Theory of Evolution – Was Alfred Russel Wallace Unnaturally Unselected?

FYI: this post has been moved here.


  1. Ah! Another day, another character assassination! Maybe you should change the blog from "Atheism is Dead" to "Christian Hate is Alive."

    Two things: Wallace isn't forgotten, the Wallace Line is still known, taught and respected. Its just that he didn't contribute much to the discussion on evolution.

    Second: Why is everything always about politics to you people? Its as if you can't grasp that substance matters in anything and that every principle or theory must always be judged by how well you like or dislike the advocate and not what is advocated.

    The fact is, if you removed Darwin from the discussion entirely, the theory of evolution would be exactly what it already is. None of the data would disappear and none of the conclusions would change if Darwin had never been born.

    That movie was a great movie though. I can agree with you on that at least.

  2. Where do you get this mistaken idea that Wallace has been forgotten? Anybody that reads anything about evolution will read about how Wallace co-discovered the idea that Natural Selection (although he did not use that term) was the driving force behind evolution. Darwin cites Wallace in his introduction to _The Origin of the Species_ and relies heavily (and gives credit) to his work in _The Descent of Man_.

    The primary reason that Darwin deserves the greater level of fame and credit is that Darwin did more work and thought more deeply on the theory. Wallace developed evolution as an antrocentric and as a teleological idea. While a pretty common perspective in the 19th century, they turned out to be just plain wrong and not productive. Science rewards and remembers those who are correct. It also remembers what was correct and relegates what was wrong to just the endnotes. (A classic case is Newton: he is remembered for his work in optics and physics where he was correct and his work in chemistry - alchemy really - is all but forgotten.)

  3. Wallace is largely ignored compared to Darwin because, for however similar his ideas were, his metaphysics just weren't what was desired. Contra jdhuey, teleology never turned out to be "just plain wrong" or even unproductive - no more so than declaring the processes to be non-teleological were (That's metaphysical assumption, not the stuff of scientific demonstration.)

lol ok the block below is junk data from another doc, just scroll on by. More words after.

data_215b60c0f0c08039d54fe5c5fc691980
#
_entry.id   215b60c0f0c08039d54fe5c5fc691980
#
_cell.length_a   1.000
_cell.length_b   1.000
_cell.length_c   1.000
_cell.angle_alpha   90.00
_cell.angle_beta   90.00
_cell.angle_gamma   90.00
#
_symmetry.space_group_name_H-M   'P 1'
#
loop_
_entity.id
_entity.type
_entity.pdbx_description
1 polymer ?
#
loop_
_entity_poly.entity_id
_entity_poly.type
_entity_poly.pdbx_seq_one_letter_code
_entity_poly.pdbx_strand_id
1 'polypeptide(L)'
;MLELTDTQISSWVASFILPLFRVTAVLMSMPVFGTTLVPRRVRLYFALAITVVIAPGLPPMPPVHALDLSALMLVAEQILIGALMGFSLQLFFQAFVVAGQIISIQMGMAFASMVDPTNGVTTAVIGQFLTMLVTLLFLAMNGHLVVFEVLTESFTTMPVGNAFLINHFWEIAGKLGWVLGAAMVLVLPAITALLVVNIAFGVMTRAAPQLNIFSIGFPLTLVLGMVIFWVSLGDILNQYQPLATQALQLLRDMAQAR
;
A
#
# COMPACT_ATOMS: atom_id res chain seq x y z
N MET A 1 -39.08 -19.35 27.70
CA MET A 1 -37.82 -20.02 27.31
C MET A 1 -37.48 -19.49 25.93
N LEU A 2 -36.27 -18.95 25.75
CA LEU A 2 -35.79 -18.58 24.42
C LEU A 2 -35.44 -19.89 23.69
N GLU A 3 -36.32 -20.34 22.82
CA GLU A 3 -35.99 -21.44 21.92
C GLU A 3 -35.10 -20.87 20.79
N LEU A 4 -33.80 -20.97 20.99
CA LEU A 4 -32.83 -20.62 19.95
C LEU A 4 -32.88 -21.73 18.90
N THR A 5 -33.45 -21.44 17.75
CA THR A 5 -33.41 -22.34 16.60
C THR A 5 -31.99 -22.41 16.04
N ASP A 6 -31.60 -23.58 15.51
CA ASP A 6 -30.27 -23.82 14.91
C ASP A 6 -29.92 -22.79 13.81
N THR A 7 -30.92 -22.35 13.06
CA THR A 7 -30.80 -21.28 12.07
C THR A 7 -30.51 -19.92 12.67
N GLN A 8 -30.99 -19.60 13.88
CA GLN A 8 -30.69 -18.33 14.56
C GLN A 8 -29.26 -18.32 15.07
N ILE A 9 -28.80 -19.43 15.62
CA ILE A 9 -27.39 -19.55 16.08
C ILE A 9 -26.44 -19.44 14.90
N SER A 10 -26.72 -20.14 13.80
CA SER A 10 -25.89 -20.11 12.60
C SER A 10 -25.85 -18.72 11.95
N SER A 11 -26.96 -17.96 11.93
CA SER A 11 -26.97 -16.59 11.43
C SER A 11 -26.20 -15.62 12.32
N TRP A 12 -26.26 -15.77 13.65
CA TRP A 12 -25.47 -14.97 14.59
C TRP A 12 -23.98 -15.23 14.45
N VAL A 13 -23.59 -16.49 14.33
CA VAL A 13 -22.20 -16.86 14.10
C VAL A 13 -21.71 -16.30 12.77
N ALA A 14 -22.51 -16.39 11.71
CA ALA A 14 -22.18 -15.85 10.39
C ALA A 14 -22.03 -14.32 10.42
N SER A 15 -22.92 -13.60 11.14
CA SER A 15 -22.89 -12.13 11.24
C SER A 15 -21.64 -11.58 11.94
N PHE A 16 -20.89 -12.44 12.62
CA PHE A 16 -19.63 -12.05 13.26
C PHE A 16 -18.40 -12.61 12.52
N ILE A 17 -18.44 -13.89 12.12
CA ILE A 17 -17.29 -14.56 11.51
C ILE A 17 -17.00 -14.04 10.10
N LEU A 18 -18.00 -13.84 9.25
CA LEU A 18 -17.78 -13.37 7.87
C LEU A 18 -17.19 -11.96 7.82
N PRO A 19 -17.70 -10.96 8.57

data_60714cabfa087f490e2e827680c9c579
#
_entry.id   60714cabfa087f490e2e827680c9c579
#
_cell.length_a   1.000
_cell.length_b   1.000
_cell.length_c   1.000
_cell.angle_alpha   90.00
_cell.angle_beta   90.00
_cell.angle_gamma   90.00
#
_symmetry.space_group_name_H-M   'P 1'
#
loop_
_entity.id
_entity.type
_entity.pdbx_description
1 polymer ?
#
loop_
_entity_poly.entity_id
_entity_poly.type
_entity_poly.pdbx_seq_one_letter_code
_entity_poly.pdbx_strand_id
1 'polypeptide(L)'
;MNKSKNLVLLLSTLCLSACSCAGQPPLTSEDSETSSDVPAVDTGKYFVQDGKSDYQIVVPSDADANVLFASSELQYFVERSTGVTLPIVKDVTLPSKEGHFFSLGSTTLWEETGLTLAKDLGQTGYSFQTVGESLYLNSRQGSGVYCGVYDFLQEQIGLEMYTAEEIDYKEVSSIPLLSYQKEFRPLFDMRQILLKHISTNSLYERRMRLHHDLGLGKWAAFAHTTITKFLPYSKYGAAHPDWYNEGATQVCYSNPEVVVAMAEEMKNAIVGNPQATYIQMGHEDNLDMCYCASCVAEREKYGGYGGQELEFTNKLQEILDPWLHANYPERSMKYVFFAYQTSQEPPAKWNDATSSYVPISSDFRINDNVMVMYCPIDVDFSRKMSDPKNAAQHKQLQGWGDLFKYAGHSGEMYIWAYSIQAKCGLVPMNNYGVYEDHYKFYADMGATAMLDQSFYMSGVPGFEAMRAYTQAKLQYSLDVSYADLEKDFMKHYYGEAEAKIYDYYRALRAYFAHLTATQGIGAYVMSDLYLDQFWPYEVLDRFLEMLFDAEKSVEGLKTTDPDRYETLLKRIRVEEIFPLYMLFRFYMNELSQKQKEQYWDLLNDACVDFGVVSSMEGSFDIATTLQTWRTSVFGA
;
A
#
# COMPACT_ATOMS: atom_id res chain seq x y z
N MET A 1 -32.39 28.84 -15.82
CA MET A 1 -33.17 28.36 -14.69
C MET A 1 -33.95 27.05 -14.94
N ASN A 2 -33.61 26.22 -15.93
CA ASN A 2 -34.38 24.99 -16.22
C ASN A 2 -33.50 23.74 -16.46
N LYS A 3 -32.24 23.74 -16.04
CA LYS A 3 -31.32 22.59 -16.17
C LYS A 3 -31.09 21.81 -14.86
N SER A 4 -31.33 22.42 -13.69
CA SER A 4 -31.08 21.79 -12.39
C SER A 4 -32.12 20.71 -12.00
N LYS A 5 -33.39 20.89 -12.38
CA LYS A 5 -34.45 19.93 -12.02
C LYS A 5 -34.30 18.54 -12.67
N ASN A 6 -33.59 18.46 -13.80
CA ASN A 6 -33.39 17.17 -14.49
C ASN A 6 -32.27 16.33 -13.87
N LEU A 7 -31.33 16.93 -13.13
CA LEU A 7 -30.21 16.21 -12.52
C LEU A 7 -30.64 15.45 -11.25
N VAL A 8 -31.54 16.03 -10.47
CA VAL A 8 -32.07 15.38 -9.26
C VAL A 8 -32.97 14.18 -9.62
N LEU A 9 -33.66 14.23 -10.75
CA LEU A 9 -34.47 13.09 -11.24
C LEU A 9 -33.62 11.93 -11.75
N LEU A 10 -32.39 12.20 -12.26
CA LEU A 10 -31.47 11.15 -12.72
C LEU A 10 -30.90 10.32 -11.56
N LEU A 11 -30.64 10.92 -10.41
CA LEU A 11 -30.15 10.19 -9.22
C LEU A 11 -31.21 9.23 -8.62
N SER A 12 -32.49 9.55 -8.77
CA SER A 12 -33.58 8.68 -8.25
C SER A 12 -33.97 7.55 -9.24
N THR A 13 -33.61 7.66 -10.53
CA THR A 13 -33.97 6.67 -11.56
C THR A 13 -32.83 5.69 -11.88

After all, if it's made clear that evolution and science doesn't demonstrate God's non-existence or His being superfluous, a whole lot of the draw of science goes out the window for some people. Wallace's dangerous idea about evolution as a purposeful process can't be scientifically proven (just as it can't be proven to be a non-purposeful process), but the mere suggestion is enough to unnerve folks. Best to brush him off to the side.

  4. Metaphysics has nothing to do with it. Wallace never developed his initial intuition. Compare Darwin's writings with Wallace, the contrast in quantity and breadth is stark.

    Wallace may have been the first to think along the lines he, but he wasn't the last. None who did made an impact because they had no evidence to support their speculations.

    I realize that a sense of being persecuted is an important part of christian belief and politics, but in this case it carries no weight.

  5. "However, man’s intellectual powers and moral sense, among other things, he said, “could not have been developed by variation and natural selection alone, and… , therefore, some other influence, law, or agency is required to account for them.”"

    Hilarious. Wait, this dead white guy died a very long time ago. I thought such people were to be ignored? At any rate, his opinion remains just one more speculation about something that has absolutely no evidence to support it. Just another man of his times.

  6. apropos: